Thursday, May 2, 2013
Skeleton of teenage girl confirms cannibalism at Jamestown colony
“The person is truly figuring it out as they go,” said Douglas Owsley, a physical anthropologist at the Smithsonian Institution.
In the meantime, someone — perhaps with more experience — was working on a leg. The tibia bone is broken with a single blow, as one might do in butchering a cow.
That’s one possible version of an event that took place sometime during the winter of 1609-1610 in Jamestown. What’s certain is that some members of that desperate colony resorted to cannibalism to survive.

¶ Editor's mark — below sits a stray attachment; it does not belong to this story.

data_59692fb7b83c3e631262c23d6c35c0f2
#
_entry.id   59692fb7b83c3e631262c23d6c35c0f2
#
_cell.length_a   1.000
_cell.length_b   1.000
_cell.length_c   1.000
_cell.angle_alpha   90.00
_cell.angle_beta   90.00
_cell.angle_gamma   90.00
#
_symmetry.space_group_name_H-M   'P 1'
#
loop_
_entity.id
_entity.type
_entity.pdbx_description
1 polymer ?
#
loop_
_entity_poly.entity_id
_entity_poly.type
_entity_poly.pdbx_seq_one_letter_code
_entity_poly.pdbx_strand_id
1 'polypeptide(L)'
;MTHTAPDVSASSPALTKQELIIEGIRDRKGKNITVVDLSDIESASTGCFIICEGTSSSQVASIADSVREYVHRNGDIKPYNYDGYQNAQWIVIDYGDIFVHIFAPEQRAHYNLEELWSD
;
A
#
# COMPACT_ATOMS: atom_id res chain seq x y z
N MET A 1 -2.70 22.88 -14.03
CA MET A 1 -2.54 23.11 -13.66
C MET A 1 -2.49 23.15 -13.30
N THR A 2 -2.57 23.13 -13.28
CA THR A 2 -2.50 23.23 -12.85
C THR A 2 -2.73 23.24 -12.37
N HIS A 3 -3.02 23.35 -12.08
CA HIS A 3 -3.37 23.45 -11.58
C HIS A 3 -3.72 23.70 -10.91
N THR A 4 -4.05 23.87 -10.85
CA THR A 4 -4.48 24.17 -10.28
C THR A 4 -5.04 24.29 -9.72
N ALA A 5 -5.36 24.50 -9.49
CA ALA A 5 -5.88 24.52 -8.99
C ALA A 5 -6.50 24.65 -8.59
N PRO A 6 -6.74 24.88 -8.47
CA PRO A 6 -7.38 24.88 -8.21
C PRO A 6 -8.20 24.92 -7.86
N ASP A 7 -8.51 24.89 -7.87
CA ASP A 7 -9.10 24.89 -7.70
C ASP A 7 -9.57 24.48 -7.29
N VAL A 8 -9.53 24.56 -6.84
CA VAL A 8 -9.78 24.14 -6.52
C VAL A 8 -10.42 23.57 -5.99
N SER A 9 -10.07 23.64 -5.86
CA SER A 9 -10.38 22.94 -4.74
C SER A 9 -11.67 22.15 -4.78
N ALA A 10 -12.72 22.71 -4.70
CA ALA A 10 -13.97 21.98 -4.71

That cannibalism occurred during the colony’s “starving time” was never in much doubt. At least a half-dozen accounts, by people who lived through the period or spoke to colonists who did, describe occasional acts of cannibalism that winter. They include reports of corpses being exhumed and eaten, a husband killing his wife and salting her flesh (for which he was executed), and the mysterious disappearance of foraging colonists. Read more >>